Anuria

Overview

What is anuria?

Anuria literally means no urine, or without urine. In practical terms, it means that your kidneys aren’t producing urine (pee) or that you aren’t peeing (anuresis). Anuria’s the most severe form of oliguria, which means that your kidneys aren’t producing enough urine. Your healthcare provider might refer to this condition as anuria or anuresis.

Measuring and testing urine can tell your healthcare provider a lot about your health. Normal urine production is more than 500 milliliters (mL) or 17 ounces (oz) per day. Oliguria is defined as having only 100 mL to 400 mL (3.3 to 13.5 oz) of urine per day and anuria (the most extreme of all of these) is defined as urine production of zero to 100 mL (0 to 3.3 oz) per day.

Anuria isn’t really a disease itself, but it’s a symptom of some other condition.

Is anuria serious?

Yes. Anuria is a medical emergency. Your kidneys are responsible for removing waste and extra fluid from your body. When the wastes and fluids build up in your body, it can be very dangerous. In fact, it can be fatal.

Symptoms and Causes

What causes anuria?

Anuria is when your kidneys don’t have enough blood or fluid supply from conditions like extreme dehydration, blood loss, severe infection, shock, or heart and liver failure. Anuria can also be caused by something affecting your kidney’s normal filtering of your blood. Some of those causes include severe shock, infections, some medications, intoxication and autoimmune diseases. Ultimately, anuria can be caused by obstruction or abnormalities in the normal urine flow after the blood has been filtered and processed by the kidneys. These post-renal causes include bladder outlet obstruction, kidney stones or an enlarged prostate gland.

What are the signs and symptoms of anuria?

The most obvious sign of anuria is not peeing. Other symptoms and signs are related to conditions that may be causing the problem.

For instance, kidney disease, liver disease and heart failure can cause you to have swollen legs and feet. They might also cause weakness or dizziness. Diabetes can also damage your kidneys.

If can’t urinate and you have any of these other symptoms, seek immediate medical care.

Management and Treatment

How is anuria treated?

Treatment for anuria depends on why you have the condition in the first place. Anuria must be treated by a healthcare professional.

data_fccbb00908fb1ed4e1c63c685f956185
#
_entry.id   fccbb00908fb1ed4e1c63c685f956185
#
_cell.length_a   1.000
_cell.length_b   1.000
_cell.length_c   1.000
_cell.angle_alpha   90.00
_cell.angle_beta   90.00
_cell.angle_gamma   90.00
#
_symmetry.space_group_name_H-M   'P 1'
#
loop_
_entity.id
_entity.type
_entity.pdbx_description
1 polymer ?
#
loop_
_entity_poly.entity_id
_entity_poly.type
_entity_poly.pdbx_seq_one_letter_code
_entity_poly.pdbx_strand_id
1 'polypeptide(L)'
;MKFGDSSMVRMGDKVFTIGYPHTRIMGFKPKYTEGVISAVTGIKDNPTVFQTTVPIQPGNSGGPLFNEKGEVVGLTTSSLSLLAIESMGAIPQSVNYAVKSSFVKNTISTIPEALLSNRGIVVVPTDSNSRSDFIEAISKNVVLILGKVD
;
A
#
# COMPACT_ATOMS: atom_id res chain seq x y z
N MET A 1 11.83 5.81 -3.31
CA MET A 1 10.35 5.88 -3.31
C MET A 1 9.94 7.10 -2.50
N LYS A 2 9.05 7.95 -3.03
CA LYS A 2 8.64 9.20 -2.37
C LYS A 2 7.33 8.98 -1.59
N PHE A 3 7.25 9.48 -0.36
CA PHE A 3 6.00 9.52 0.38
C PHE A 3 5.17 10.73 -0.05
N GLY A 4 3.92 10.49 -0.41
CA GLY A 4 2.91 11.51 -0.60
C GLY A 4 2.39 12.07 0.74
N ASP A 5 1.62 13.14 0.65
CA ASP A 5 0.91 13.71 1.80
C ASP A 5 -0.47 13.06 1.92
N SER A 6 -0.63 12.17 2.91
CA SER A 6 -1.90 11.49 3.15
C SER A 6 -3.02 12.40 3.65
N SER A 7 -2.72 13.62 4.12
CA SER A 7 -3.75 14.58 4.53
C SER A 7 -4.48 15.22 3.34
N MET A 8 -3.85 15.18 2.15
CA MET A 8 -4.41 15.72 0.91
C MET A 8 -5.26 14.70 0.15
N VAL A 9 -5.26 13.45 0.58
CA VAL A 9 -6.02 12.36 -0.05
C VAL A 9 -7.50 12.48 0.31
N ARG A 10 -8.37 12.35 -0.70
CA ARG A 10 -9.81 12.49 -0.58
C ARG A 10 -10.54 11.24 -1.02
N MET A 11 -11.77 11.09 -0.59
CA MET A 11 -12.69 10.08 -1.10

When the cause of anuria is something like heart failure, sepsis, shock or respiratory failure, the first priority is to treat the condition causing the urinary issues.

If a blockage in the bladder is suspected, the treatment will be to drain the bladder using the appropriate type of catheter (tubing).

In some cases, your healthcare team may help you rehydrate by offering oral or intravenous (IV) fluids.

Prevention

How can I prevent anuria?

If you have any type of chronic illness, like diabetes or heart failure, follow your healthcare provider’s instructions on staying well. This may include instructions on what and how much to eat or drink and keeping track of your weight to recognize signs of water retention early. Also, if you are throwing up and having diarrhea, try to keep up with your fluid intake.

A note from Cleveland Clinic

Don’t be surprised if your healthcare provider asks questions about you and peeing. Urination is an important part of your overall health. Help yourself by keeping track of fluid intake and output if you are asked to do so. Anuria, a lack of urine, is an extreme form of oliguria, which refers to decreased urine production. Anuria is somewhat rare, but it can happen. If it does happen, you need to seek medical help.

Last reviewed by a Cleveland Clinic medical professional on 09/29/2021.

References

  • Carter CT, Brown A. Genitourinary Emergencies. In: Stone C, Humphries RL. eds. CURRENT Diagnosis & Treatment: Emergency Medicine, 8e. McGraw-Hill. Accessed 10/25/2021.
  • Centers for Disease Control & Prevention. Urine output. (https://www.cdc.gov/dengue/training/cme/ccm/page57297.html) Accessed 10/25/2021.
  • National Institute of Diabetes and Digestive and Kidney Diseases. Your Kidneys & How They Work. (https://www.niddk.nih.gov/health-information/kidney-disease/kidneys-how-they-work) Accessed 10/25/2021.
  • Manzoor H, Bhatt H. Prerenal Kidney Failure. (https://www.ncbi.nlm.nih.gov/books/NBK560678/#:~:text=Prerenal%20renal%20failure%20occurs%20due,periods%20of%20increased%20energy%20demand.) [Updated 2020 Dec 1]. In: StatPearls [Internet]. Treasure Island (FL): StatPearls Publishing. 2021 Accessed 10/25/2021.

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